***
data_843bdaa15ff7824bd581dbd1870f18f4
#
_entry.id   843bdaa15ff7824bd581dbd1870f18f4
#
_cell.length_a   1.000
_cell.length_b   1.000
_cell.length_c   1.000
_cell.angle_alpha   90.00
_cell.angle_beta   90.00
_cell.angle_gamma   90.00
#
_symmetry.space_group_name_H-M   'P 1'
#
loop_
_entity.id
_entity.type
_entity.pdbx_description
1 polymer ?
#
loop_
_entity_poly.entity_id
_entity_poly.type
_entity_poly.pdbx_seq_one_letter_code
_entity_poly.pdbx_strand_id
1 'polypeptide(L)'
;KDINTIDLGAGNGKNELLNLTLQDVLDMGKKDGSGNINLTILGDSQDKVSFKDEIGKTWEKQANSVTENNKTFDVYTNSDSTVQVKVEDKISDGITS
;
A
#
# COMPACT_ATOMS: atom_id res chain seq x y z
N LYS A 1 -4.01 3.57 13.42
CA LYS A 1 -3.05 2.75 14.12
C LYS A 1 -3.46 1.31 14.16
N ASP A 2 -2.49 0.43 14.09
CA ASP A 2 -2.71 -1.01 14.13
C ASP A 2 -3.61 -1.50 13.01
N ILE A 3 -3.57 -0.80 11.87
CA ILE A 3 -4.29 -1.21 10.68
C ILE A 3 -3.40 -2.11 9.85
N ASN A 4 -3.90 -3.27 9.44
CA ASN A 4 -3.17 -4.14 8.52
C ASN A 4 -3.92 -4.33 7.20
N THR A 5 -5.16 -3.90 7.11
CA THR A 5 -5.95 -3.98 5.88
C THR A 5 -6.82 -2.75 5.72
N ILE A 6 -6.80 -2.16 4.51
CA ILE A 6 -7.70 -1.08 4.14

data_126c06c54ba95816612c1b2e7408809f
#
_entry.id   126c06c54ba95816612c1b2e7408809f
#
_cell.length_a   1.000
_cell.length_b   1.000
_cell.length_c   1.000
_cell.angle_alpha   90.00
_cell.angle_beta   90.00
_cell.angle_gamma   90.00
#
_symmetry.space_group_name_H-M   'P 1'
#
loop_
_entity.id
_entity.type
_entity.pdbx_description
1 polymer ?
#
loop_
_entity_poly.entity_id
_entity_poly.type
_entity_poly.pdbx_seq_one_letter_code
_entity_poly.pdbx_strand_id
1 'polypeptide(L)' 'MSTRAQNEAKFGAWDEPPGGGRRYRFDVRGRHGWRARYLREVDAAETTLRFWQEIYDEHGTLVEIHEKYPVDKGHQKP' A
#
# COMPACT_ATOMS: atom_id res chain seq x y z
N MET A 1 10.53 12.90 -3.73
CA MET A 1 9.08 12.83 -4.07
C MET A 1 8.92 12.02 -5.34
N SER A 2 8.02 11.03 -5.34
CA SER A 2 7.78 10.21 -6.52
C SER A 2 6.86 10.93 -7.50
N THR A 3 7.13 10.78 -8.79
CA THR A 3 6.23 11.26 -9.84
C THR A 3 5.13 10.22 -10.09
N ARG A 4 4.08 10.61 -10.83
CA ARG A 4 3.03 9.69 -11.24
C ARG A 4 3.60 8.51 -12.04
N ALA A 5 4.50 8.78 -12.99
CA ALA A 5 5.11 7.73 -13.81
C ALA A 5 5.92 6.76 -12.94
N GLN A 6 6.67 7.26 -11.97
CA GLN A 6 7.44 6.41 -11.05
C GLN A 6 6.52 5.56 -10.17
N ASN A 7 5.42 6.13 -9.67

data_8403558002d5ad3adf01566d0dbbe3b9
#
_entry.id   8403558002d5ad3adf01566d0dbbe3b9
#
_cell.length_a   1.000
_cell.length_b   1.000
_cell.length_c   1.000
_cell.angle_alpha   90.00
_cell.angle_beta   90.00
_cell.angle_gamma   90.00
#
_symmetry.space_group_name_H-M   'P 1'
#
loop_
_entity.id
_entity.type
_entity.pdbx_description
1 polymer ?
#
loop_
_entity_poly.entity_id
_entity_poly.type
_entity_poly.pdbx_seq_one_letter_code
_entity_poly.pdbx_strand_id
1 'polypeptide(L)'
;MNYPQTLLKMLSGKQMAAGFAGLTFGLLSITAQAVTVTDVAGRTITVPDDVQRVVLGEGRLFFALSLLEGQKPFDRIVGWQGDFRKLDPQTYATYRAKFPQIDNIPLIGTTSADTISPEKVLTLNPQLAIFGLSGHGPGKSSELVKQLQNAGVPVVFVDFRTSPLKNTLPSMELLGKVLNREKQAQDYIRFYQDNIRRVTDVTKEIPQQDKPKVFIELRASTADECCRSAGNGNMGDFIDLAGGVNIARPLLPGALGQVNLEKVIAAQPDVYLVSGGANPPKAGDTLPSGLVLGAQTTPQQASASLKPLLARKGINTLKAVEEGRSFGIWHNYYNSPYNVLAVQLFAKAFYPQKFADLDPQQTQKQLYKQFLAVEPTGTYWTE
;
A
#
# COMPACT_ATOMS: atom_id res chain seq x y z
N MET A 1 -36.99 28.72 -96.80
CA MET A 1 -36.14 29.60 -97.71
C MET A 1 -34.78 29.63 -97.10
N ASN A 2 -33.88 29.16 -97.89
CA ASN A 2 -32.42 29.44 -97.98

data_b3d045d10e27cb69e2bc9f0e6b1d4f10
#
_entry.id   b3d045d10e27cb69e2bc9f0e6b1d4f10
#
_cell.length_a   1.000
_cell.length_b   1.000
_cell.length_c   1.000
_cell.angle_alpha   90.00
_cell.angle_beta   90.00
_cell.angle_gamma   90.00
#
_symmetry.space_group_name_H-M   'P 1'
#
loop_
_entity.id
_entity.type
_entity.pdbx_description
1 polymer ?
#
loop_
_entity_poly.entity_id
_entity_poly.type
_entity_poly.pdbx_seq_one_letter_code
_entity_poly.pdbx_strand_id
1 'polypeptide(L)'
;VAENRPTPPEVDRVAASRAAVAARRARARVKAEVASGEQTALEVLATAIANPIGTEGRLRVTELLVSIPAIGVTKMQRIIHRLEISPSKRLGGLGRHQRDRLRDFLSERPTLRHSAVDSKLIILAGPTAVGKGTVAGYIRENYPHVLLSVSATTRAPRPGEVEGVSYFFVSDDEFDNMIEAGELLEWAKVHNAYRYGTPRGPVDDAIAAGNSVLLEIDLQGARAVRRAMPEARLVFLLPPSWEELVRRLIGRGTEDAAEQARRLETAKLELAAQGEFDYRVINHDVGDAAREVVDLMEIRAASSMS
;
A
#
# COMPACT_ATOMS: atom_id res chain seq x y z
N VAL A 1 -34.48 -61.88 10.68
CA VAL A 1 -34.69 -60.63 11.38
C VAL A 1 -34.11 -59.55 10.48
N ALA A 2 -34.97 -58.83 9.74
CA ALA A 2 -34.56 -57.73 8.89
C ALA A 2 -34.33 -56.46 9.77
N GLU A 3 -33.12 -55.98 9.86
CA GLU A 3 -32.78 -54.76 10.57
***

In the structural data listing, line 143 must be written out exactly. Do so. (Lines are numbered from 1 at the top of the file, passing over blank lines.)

_entity.id